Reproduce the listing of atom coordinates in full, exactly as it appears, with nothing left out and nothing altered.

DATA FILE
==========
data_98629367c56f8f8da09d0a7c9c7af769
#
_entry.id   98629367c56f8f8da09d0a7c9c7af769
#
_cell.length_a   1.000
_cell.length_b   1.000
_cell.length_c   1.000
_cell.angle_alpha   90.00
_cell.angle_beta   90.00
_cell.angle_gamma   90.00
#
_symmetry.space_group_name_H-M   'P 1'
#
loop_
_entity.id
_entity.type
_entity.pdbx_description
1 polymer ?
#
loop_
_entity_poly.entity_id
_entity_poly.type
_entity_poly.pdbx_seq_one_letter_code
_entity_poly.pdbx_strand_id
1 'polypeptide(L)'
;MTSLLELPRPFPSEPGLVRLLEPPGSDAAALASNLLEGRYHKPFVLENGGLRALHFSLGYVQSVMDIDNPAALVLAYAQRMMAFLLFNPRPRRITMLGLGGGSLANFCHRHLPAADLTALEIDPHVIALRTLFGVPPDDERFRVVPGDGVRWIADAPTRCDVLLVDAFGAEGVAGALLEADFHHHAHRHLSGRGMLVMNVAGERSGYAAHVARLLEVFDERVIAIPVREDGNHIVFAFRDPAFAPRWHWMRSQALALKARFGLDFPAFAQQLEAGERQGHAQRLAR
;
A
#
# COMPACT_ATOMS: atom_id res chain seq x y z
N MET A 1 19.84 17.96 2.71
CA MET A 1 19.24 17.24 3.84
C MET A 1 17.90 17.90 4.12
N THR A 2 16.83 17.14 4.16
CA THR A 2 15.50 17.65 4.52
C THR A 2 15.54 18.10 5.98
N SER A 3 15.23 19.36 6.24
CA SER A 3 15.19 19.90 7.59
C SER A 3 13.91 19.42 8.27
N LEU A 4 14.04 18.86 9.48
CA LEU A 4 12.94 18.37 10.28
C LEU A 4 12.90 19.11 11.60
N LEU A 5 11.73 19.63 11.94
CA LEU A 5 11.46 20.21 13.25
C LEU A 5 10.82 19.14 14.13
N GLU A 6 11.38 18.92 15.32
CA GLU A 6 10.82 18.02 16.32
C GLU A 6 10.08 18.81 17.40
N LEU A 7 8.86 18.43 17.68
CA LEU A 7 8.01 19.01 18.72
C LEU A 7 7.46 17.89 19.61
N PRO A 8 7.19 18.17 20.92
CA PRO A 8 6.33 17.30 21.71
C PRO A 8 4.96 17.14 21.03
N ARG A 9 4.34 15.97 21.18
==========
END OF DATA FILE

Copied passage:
data_98629367c56f8f8da09d0a7c9c7af769
#
_entry.id   98629367c56f8f8da09d0a7c9c7af769
#
_cell.length_a   1.000
_cell.length_b   1.000
_cell.length_c   1.000
_cell.angle_alpha   90.00
_cell.angle_beta   90.00
_cell.angle_gamma   90.00
#
_symmetry.space_group_name_H-M   'P 1'
#
loop_
_entity.id
_entity.type
_entity.pdbx_description
1 polymer ?
#
loop_
_entity_poly.entity_id
_entity_poly.type
_entity_poly.pdbx_seq_one_letter_code
_entity_poly.pdbx_strand_id
1 'polypeptide(L)'
;MTSLLELPRPFPSEPGLVRLLEPPGSDAAALASNLLEGRYHKPFVLENGGLRALHFSLGYVQSVMDIDNPAALVLAYAQRMMAFLLFNPRPRRITMLGLGGGSLANFCHRHLPAADLTALEIDPHVIALRTLFGVPPDDERFRVVPGDGVRWIADAPTRCDVLLVDAFGAEGVAGALLEADFHHHAHRHLSGRGMLVMNVAGERSGYAAHVARLLEVFDERVIAIPVREDGNHIVFAFRDPAFAPRWHWMRSQALALKARFGLDFPAFAQQLEAGERQGHAQRLAR
;
A
#
# COMPACT_ATOMS: atom_id res chain seq x y z
N MET A 1 19.84 17.96 2.71
CA MET A 1 19.24 17.24 3.84
C MET A 1 17.90 17.90 4.12
N THR A 2 16.83 17.14 4.16
CA THR A 2 15.50 17.65 4.52
C THR A 2 15.54 18.10 5.98
N SER A 3 15.23 19.36 6.24
CA SER A 3 15.19 19.90 7.59
C SER A 3 13.91 19.42 8.27
N LEU A 4 14.04 18.86 9.48
CA LEU A 4 12.94 18.37 10.28
C LEU A 4 12.90 19.11 11.60
N LEU A 5 11.73 19.63 11.94
CA LEU A 5 11.46 20.21 13.25
C LEU A 5 10.82 19.14 14.13
N GLU A 6 11.38 18.92 15.32
CA GLU A 6 10.82 18.02 16.32
C GLU A 6 10.08 18.81 17.40
N LEU A 7 8.86 18.43 17.68
CA LEU A 7 8.01 19.01 18.72
C LEU A 7 7.46 17.89 19.61
N PRO A 8 7.19 18.17 20.92
CA PRO A 8 6.33 17.30 21.71
C PRO A 8 4.96 17.14 21.03
N ARG A 9 4.34 15.97 21.18